Let me introduce you to 2 of my heroes:
The first was my Sunday School teacher when I was in 6th through 8th grade. I thought he was way too strict, too conservative, and way too quirky to work with students. I hate to admit it now, but I’d complain about him to my Dad. Come to find out, he was also my Dad’s Sunday School teacher when he was that age. This faithful leader served the junior higher youth group in my home church for over 30 years! He’s in Heaven now, but you’ll meet him there someday. He’ll be in the front row – after working with early adolescents for that long (with guys like me in his group), he deserves to be the front row!
The second was a youth worker that I’ve known for over 40 years. He served for almost 25 years as a youth pastor in two local churches and coached in public high schools for over 20 years. He still leads an international youth ministry organization and he travels to speak to hundreds of kids each year in camps, retreats, and other youth events. The bottom line is that he’s a youth worker, and I can’t picture him doing anything else.
I’ve told churches for years that people may get too old to play tackle football (I would probably fall on you and crush you), but you never get too old to minister to kids!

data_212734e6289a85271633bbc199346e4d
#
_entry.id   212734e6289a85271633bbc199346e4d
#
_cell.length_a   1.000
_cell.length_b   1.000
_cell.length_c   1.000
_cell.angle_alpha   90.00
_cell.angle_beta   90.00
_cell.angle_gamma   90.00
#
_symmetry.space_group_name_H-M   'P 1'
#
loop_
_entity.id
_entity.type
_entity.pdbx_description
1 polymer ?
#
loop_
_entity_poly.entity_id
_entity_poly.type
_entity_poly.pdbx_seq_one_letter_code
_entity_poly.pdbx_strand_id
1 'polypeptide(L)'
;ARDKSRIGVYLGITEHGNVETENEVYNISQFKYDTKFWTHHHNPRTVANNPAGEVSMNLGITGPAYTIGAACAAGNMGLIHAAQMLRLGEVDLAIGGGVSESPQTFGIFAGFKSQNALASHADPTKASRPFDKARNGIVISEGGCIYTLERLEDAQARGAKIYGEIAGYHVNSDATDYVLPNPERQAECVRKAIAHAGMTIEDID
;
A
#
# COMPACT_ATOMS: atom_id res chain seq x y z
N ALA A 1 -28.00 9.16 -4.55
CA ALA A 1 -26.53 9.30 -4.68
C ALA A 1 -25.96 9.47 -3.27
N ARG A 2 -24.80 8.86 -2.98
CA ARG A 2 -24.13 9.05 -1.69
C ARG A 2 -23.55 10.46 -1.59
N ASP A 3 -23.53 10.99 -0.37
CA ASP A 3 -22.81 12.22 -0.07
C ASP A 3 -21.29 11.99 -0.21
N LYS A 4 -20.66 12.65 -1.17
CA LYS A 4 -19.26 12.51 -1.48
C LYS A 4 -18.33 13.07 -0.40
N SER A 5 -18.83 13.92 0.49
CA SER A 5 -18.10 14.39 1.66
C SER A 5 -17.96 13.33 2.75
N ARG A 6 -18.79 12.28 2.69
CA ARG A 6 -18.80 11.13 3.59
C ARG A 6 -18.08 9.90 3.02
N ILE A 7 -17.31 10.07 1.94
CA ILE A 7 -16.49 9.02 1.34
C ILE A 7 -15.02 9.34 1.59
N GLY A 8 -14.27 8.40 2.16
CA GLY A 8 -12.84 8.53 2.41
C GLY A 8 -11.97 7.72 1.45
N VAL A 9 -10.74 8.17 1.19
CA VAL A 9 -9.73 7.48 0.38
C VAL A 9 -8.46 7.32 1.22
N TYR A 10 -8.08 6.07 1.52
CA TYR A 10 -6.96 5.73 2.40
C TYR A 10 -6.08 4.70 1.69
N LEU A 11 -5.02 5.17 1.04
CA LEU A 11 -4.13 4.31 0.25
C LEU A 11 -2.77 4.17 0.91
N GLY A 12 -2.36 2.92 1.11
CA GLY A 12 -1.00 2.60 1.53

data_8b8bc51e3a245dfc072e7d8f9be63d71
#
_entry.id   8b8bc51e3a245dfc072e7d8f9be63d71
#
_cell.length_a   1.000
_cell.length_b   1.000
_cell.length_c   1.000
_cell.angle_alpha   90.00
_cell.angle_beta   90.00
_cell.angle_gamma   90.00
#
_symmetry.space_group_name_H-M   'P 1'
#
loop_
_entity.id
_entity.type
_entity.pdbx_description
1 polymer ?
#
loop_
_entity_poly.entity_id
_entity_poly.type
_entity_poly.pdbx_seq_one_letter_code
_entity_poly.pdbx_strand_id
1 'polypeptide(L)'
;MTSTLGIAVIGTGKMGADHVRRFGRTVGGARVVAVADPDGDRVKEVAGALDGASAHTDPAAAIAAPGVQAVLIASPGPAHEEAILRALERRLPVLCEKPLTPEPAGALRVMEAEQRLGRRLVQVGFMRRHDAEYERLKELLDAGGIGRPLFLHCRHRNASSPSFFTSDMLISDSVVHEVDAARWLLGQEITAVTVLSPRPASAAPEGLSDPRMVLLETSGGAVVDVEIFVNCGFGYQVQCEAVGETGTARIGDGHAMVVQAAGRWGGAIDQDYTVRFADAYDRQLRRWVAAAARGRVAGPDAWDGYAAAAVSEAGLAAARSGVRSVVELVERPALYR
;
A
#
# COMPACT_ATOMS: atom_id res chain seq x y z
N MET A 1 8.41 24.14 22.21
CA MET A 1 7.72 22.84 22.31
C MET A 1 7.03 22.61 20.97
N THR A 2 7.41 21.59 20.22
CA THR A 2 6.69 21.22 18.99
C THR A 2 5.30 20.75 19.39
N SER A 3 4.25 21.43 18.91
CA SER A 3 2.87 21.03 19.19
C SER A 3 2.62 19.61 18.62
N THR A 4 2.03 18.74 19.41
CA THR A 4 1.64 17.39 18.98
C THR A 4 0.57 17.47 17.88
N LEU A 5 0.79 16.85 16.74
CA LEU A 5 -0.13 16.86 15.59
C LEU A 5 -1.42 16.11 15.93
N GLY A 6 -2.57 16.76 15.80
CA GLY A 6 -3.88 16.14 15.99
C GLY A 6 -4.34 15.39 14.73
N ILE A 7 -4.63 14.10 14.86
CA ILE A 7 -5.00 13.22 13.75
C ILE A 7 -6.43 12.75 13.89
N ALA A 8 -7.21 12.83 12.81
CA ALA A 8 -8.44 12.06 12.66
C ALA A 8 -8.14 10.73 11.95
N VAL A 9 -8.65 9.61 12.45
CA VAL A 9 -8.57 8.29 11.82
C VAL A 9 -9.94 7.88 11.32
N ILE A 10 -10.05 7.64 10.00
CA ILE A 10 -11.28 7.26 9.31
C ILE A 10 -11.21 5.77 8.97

So, what are the keys to longevity in student ministry?
- What has God called, gifted, and equipped you to do? It’s really quite simple, if God has blessed you with the ability to work with students – then do it, and keep doing it. Honestly, why would you stoop to do anything else?
- Do you love students? If the Lord has put a burden on your heart for middle schoolers, high schoolers, or even young adults, then I believe that you’ll do anything you can to spend time with them and their families in an attempt to reach them for Christ and to help them to go on for Him. It’s not just a cliché, youth workers keep working with youth.
- Are you willing to be a servant? Let’s face it, sometimes ministry is hard – and it takes faithfulness over the long haul. Kids need adults to be faithful – to be the kind of people they can depend upon. You may want to resign every Monday morning, but don’t do it! Teenagers need loving, caring, and faithful adults to be an ongoing part of their lives.
- How can you make the greatest impact for eternity? Reproducing yourself in the lives of the next generation may be the most important characteristic of a true leader. As I write this post, I am reminded that there is one real advantage to getting old in youth ministry. You stay around enough to see the students that you invested your life in grow up and go on for God.
I’m praying that the entire front row of heaven (if there really is such a thing) is totally full of youth workers. To quote the old crooner, Steve Green, “May all who come behind us find us faithful!”